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The Innovative Culture Battle is Real

September 24th 2019

Change is imperative, yet many organizations’ transformation initiatives meet numerous setbacks, failures or delays. Conversely, those that succeed are eventually confronted with the reality that they are not advancing as desired. At best, these transformations put the organizations on par with newer and more agile rivals. As the pace of change accelerates, organizations must find strategies for enhancing growth. This creates the need to establish agility and digital capacities to effectively compete with other organizations in a hyper-competitive environment. 

Creating an innovation culture cannot be classified as an organizational task or project. Rather, it is a by-product of comprehensive business decisions to transform elements of the business such as perspective, bias, objectivity and more. Consequently, organizational leaders are tasked with sparking cultural change, guiding and modelling employee behaviour, and encouraging the change to develop and grow over the long term (Groysberg et al., 2018). In addition, impacts on culture are driven by employee engagement programs and training. When employees understand the importance of change in the organization and how this will affect their work, they will be more willing to accept and implement the change.

Modern game-changing companies, like Google, SpaceX, Tesla, Tencent, and hundreds more aren't hampered by the need to change, because they were conceived with an innovative culture in their DNA. Their recruitment processes focus on cultural fit to Customer Centricity, Data-Driven, Critical Thinkers ensuring an ongoing source of fresh and hungry minds to continue to raise the bar on standards.

Leaders who want to inspire change must determine the foundational elements of innovation culture that are important for the organization and its activities in the business environment. This means monitoring events in the industry and other relevant sectors, and also recognizing the signals of change in the organization’s internal and external environment. As such, the leader evaluates the current position of the business and what it needs to become in the future in order to remain relevant in the industry.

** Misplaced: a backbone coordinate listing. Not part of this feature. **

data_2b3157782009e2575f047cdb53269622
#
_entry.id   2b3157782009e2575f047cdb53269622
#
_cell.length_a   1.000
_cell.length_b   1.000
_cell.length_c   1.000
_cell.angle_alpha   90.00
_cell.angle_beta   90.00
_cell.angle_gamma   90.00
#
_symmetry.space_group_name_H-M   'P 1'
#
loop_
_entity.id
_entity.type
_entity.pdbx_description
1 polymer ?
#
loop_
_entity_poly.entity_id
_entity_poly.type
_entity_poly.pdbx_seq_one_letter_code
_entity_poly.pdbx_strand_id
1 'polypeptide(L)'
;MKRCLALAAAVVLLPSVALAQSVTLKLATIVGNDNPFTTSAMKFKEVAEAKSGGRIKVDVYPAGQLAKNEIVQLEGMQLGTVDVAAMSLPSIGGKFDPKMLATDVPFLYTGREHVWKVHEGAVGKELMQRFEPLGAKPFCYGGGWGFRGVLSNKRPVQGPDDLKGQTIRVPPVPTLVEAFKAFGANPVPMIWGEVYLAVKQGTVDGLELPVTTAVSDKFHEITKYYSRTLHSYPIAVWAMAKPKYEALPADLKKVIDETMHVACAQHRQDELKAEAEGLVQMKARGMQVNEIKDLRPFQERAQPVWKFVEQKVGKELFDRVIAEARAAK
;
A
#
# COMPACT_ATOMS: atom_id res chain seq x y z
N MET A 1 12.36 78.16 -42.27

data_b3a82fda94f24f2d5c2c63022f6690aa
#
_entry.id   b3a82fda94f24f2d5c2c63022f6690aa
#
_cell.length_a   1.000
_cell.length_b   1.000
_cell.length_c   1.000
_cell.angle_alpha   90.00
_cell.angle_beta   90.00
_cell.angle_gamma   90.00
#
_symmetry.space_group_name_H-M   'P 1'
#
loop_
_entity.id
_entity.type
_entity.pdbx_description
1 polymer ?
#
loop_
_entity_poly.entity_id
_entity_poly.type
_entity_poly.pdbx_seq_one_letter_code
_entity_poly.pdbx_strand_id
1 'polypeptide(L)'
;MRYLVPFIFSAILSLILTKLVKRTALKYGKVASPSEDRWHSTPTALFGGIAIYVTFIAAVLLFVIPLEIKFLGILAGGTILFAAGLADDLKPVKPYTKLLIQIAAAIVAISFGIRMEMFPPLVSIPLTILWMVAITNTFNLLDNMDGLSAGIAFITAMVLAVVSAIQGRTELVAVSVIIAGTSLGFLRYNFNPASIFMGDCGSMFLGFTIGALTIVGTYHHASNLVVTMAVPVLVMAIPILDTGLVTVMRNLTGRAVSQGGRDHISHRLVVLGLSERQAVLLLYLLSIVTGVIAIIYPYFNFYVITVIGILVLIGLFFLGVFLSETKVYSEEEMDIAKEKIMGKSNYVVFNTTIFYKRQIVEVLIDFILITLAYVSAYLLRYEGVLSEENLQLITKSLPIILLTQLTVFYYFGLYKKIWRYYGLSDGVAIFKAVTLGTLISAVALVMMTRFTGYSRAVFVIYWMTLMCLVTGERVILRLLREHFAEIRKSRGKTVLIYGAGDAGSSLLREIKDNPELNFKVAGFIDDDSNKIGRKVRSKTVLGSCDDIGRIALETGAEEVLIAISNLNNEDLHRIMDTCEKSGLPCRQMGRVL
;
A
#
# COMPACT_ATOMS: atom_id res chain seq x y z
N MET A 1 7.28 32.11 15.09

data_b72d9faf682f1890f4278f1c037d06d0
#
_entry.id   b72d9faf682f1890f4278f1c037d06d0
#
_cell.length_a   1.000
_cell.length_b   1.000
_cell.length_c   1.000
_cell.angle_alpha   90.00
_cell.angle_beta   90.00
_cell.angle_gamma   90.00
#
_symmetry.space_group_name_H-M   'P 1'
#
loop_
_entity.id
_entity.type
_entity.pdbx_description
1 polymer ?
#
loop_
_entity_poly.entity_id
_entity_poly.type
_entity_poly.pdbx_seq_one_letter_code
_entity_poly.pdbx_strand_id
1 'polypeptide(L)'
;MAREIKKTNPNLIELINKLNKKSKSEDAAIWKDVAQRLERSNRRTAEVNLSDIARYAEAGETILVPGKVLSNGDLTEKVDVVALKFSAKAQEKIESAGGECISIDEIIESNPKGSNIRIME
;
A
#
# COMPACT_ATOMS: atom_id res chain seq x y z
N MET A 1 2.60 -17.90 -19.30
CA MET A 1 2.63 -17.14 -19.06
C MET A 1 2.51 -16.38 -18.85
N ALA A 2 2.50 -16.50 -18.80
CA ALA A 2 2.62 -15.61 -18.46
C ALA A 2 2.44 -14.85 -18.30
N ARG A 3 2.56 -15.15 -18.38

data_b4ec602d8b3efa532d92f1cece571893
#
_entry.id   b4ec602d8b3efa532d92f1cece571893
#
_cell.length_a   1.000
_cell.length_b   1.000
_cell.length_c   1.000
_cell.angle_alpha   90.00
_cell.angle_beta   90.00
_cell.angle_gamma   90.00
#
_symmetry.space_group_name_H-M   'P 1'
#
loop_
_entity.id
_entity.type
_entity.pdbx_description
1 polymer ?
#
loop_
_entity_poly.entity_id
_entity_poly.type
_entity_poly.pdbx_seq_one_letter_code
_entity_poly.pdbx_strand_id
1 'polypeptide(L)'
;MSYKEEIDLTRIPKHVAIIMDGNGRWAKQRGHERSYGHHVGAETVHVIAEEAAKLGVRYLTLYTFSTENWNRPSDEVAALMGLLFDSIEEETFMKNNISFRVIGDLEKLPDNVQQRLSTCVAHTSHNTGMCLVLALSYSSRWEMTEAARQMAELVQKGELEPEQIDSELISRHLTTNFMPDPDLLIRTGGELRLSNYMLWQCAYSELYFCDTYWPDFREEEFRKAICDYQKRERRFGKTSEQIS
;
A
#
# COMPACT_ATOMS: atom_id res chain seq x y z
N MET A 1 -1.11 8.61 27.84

One of the main drivers of success in any organization is a customer-centric focus based on fine-tuning the organizational architecture so as to create a balance between customer experiences and organizational profits (Bonacchi & Perego, 2012). An organization needs to exploit the advanced database technologies and digital tools available so as to increase customer value and satisfaction. Early adaptors look for breakthrough technologies and are willing to pay significant sums of money to be the first to obtain new technology. For this reason, breaking into a market as an early adapter requires aggression and risk-taking, and organizational leaders should adopt such strategies in order to innovate and remain relevant in their industries. They must be ready to take action quickly and be agile enough to make decisions confidently, without bias, accuracy or politics, with as little downtime as is absolutely necessary. 

Employees should be allowed to experiment and brainstorm new ideas so that they can become champions of change in the organization (Doran & Ryan, 2017). When they are allowed some level of autonomy to formulate and implement innovative and new ideas, they become engaged in business processes and start to believe in the cultural transformation that is occurring. Leaders can, therefore, free up the capacity to allow employees to be creative by creating cross-functional teams that can work together on innovation projects, or give employees free innovation time that allows the employees to work on their special and innovative ideas. 

However, successful innovation also comes with fear, and many employees are often afraid of the consequences of implementing and failing in an innovative project. However, the effective development of an innovative culture requires that the leader takes this fear away, for instance by creating key performance indicators (KPIs) around pushing for innovation, rewarding process, or innovative thinking over explicit achievements. Nevertheless, change does not occur swiftly or easily. 

During the process of cultural change and innovation, it is critical to build credibility in the entire organization, based on an agreed collection of terms, frameworks and measure that all align to. This means that the organization’s leadership also needs to act as role models that visibly practice what they expect employees to do, and also follow through on what they have communicated. When the employees see that leadership is also practising an innovative culture, they will be motivated to do the same. Ultimately, it will lead to increased business growth and customer satisfaction. 

References

Bonacchi, M., & Perego, P. (2012). Improving profitability with customer-centric strategies: The case of a mobile content provider. Strategic Change, 20(7-8), 253-267.

Doran, J., & Ryan, G. (2017). The role of stimulating employees’ creativity and idea generation in encouraging innovation behaviour in Irish firms. The Irish Journal of Management, 36(1), 32-48.

Groysberg, B., Lee, J., Price, J., & Cheng, J. (2018). The leader’s guide to corporate culture. Harvard Business Review, 96(1), 44-52.

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